The most over-used WORD that still seeks doers..
Growing up in Jamaica, it was not unusual for my parents to leave home and return with a cousin, friend of the family or any other person in need they could ” Adopt.” These people would stay as long as needed and we would make room without a word as if they were always there. My sisters and I would wonder who was next but not once did we ever feel put upon because we were raised to be thankful for all we had and to go one step further by giving to those not as fortunate for whatever reason.
I do not think any of us however, thought we would become adults and do the very thing our parents taught us through their stellar examples;
It started innocently enough for me. I was living next door to a single mom with two girls years ago and they spent so much time in my house, one would think I was raising them. One afternoon, the older child came home in distress and asked if we would chat confidentially. She was very concerned for a friend who was 15, pregnant and facing eviction from her parents’ home not because she was with child but rather the father of said child was black. I was stunned but remained calm and asked if I could speak to the young lady.
We met a few days later and sure enough, she repeated what was told to me. I then went to see her parents and while her father seemed concerned for his child’s welfare, her mother was adamant that she was not living in their home with a black baby and she had to reside elsewhere once the child was born. Without thinking too hard, I made the decision to give my son’s room to her and had him sleep on the sofa. She stayed with us for a year and in that time, I made her promise not to have any additional children until she felt secure enough in several ways to do so and walked her through a couple of promotions at a local bank.
Today, she lives in a beautiful home, is a successful money manager and the mother of three beautiful children with her mate by her side. I often think of her as we lost touch over the years but I still believe it was just the right and humane thing to do.
As my kids grew, their friends all knew I was “no nonsense” and would knock on my door knowing their behaviour had to be “up to snuff” and it started with a proper greeting. So many young people came through our doors that were challenged with family life, dad missing or in prison and mom was over whelmed. I also saw many children who had both parents in the home but for whatever reason, they struggled. I only had two things to give them consistently.
Structure and Love.
It worked like a charm and continues to work to this day. Young men were sent to me over the years that the parents later confessed, they had lost control of their child and just knew they would be imprisoned or dead at a certain age. In retrospect, I am glad I found out after the young men went on to college and made decent lives for themselves because I never saw anything but greatness beneath their struggles.
I remember the young man that wanted to be able to visit my home and knocked on the door to ask what did he have to do to make that happen. His grades were lacklustre and dude was well on his way to 200 plus detentions for the school year! I rolled my eyes, put my hands on my hips and laid down the rules. He met them and to this day, he is one of my favourite “sons” who will be someone to watch in the near future. His leadership skills flow naturally, he just needed a way to put it in proper context.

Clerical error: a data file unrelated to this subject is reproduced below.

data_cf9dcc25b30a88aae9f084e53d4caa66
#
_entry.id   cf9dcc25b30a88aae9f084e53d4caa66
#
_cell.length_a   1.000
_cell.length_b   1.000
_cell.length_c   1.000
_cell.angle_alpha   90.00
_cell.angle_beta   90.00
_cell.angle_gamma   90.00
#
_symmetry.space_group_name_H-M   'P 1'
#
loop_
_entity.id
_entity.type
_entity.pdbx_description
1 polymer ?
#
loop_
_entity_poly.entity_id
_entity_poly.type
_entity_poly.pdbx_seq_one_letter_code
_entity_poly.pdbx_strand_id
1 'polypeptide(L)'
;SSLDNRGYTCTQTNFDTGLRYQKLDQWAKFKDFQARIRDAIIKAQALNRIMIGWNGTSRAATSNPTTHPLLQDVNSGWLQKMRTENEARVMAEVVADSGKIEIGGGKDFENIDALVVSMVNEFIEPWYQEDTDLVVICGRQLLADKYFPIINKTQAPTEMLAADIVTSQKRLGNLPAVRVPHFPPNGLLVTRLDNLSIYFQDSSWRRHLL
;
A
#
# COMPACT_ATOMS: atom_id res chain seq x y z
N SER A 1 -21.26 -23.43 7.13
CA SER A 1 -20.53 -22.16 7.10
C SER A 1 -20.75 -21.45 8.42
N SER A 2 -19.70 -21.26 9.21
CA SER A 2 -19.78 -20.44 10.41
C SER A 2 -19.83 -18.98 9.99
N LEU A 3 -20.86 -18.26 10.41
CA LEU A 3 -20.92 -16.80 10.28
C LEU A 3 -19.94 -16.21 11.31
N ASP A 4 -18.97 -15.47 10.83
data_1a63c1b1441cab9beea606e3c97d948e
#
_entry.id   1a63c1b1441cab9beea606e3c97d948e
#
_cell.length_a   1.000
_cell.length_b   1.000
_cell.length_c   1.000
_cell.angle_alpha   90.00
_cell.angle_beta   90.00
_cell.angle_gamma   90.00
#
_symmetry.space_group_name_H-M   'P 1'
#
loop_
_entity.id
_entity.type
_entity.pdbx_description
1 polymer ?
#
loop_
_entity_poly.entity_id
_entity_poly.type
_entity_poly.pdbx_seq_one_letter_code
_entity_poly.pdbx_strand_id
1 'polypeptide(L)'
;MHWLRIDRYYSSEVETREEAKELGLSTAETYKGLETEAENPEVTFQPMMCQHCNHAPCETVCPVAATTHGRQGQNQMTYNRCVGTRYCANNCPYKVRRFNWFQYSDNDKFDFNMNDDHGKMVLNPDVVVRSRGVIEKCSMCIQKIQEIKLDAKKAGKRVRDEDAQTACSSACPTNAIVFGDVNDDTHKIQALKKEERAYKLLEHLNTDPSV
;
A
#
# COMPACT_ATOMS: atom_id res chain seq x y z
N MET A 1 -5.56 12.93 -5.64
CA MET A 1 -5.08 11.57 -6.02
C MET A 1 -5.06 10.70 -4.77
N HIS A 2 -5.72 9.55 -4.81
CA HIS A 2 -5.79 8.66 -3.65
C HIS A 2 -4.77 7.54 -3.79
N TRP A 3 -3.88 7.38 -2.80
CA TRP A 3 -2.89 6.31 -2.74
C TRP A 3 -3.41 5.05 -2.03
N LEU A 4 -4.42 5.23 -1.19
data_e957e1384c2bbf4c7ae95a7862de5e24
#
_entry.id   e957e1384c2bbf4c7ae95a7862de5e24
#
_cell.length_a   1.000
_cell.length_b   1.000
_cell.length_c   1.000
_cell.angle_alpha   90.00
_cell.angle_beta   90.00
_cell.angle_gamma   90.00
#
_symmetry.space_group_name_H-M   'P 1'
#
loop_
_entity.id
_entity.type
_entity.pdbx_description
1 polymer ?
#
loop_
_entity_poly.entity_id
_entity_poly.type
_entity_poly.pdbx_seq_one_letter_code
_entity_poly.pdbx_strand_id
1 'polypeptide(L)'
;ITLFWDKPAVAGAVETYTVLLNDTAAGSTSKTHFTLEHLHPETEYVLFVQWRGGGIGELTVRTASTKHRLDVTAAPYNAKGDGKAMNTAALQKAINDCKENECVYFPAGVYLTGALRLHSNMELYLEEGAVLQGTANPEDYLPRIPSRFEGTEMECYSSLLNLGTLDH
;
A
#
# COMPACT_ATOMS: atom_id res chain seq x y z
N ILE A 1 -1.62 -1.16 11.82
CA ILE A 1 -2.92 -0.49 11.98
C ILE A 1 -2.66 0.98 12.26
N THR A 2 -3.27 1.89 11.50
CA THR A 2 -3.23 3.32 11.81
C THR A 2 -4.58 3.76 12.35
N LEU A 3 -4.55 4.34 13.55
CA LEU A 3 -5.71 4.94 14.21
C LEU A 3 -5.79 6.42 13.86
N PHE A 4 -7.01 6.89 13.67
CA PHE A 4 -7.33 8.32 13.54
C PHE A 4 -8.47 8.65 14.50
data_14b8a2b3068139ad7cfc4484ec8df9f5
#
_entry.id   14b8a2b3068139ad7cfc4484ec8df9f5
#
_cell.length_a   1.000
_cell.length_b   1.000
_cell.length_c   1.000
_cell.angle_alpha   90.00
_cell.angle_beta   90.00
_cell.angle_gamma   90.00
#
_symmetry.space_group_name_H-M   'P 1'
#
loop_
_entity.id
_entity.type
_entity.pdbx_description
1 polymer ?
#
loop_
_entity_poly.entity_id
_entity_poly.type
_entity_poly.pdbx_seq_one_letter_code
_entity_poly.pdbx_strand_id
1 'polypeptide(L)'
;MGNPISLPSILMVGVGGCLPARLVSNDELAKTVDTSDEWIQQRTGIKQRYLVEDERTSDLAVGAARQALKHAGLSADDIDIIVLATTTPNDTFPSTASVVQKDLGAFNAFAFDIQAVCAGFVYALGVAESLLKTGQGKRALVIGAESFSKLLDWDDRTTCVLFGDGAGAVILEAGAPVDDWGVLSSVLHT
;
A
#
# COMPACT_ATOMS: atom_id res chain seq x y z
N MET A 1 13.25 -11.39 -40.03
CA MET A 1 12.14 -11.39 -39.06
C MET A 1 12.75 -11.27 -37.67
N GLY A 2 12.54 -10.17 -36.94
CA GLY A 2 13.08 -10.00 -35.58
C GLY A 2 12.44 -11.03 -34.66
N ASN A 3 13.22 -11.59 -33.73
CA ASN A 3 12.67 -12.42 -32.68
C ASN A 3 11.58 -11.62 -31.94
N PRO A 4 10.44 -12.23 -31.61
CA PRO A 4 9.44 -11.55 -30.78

Then there is the one who pulled the fire alarm in the middle school on a dare with his other friend… sigh His Thanksgiving was spent in a soup kitchen begging for mercy. Fast forward, he is in California now doing great things….
I did not ever expect them to be perfect; what I required was deliberation before they did things they would later regret.
When I was tagged to lead a parent group in an effort to support a new program in our middle school, we took that challenge on with vim and vigour. Nine years later, hundreds of young men and women call us MOTHER.
The act of mentoring is a simple one. It requires no money to love and very little to nourish a child. The rewards are indeed priceless and yet, we find so many who speak of it, see young people struggling and refuse to step up and help in any way they can.
We have all heard the excuses;
- We can’t say anything to these kids because their parents are out of control too.
- I do not have any time in my day.
- They are heading straight to prison so why bother?
- What’s in it for me?
I could go on but you get the point. Let me say this; mentoring is not a way to feed your ego and if you feel the ONLY way you can address it is if you start an organization and secure all kinds of grants, don’t bother either. There are far too many large mentoring organizations that sound and look good, yet we still have too many children in need of one. The best mentor truly is the person/persons that lives among the young people and have ways to see and speak to them on a fairly regular basis.
As the young people gain confidence, you will hear from them less but they will never, ever forget what you have done for them.
At my ripe old age, I have a few mentors of my own and they have been the backbone when life deals things that are challenging to manage. I have my village and I am certain many of you do too. No man is an island.
Look around you and make the effort to work with one child who you know may need some help. I will not be easy, but it most certainly will be worth it.
Posted on October 31, 2013, in Culture, Education, Mentoring, Parent, Writing and tagged commumities, Education, Life, love, mental-health, mentoring, society, Writing. Bookmark the permalink. Leave a comment.